After living in America for over a decade, Eun Ji Koh’s parents return to South Korea for work, leaving fifteen-year-old Eun Ji and her brother behind in California. Overnight, Eun Ji finds herself abandoned and adrift in a world made strange by her mother’s absence. Her mother writes letters, in Korean, over the years seeking forgiveness and love―letters Eun Ji cannot fully understand until she finds them years later hidden in a box.
... [a] profound literary memoir of intergenerational wounds ... formally daring, making full use of various parallelisms to create a rhythm between past and present ... The letters, as Koh explains it, are in 'kiddie diction,' lending a fascinating verisimilitude to Koh’s adult narration of what happened to her, her mother and her grandmothers ... We’re so fortunate to have this literary reckoning from a tremendously talented writer. Koh’s The Magical Language of Others is a wonder: a challenging and deep meditation on how wounds of the past and present inform our relationship with those outside of us, which is to say, everyone.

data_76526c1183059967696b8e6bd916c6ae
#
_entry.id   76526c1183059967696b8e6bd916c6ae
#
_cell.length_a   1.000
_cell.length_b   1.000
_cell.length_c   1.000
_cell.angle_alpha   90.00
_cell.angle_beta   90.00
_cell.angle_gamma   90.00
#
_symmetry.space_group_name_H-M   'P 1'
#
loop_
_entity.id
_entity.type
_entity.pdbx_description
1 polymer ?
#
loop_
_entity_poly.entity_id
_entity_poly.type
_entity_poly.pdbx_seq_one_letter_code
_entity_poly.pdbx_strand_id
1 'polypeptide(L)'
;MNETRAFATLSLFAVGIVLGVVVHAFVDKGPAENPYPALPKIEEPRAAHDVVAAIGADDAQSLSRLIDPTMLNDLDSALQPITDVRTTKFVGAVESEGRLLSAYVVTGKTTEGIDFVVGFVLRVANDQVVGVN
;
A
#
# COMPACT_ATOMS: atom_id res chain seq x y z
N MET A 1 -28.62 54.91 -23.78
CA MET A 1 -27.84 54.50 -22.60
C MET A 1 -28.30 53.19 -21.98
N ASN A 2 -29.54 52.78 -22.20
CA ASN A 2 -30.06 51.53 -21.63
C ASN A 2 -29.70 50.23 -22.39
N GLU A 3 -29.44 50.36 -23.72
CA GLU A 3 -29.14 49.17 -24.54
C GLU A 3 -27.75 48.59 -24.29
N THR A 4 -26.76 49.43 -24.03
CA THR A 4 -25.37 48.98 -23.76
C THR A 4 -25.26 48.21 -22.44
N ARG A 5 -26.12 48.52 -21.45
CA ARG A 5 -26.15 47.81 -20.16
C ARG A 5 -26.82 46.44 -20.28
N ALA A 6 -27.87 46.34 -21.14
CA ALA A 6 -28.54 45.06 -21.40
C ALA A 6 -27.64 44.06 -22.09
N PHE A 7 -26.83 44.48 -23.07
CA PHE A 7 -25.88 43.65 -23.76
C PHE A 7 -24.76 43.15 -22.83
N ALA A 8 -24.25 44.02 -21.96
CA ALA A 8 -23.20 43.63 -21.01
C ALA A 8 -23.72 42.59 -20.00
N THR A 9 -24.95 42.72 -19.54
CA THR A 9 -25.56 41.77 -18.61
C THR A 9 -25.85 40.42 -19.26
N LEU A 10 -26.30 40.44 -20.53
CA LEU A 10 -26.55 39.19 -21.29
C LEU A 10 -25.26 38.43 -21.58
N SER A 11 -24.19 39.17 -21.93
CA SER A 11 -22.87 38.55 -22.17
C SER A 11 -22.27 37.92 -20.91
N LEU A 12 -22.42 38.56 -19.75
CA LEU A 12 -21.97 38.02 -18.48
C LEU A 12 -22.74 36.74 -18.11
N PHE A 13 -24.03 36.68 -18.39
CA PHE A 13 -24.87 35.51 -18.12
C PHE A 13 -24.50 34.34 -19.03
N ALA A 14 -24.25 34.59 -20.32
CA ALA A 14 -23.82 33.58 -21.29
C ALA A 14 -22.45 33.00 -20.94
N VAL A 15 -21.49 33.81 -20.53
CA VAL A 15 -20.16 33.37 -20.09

[A] stunning memoir ... Koh, who is both a poet and translator, writes prose that is simple yet elliptical and all the more resonant for what is left unsaid ... The parallels between Koh’s mother’s circumstances and the decisions she makes in regard to her own daughter feel both humanly real and almost uncanny, but Koh allows these parallels to speak for themselves ... it’s both a pleasure and a relief to read about Eun Ji’s success when she turns her attention first to poetry and then translation ... Koh learns to wield language not to further isolate herself, but as a way to connect with others. The result is this beautiful, scorching memoir.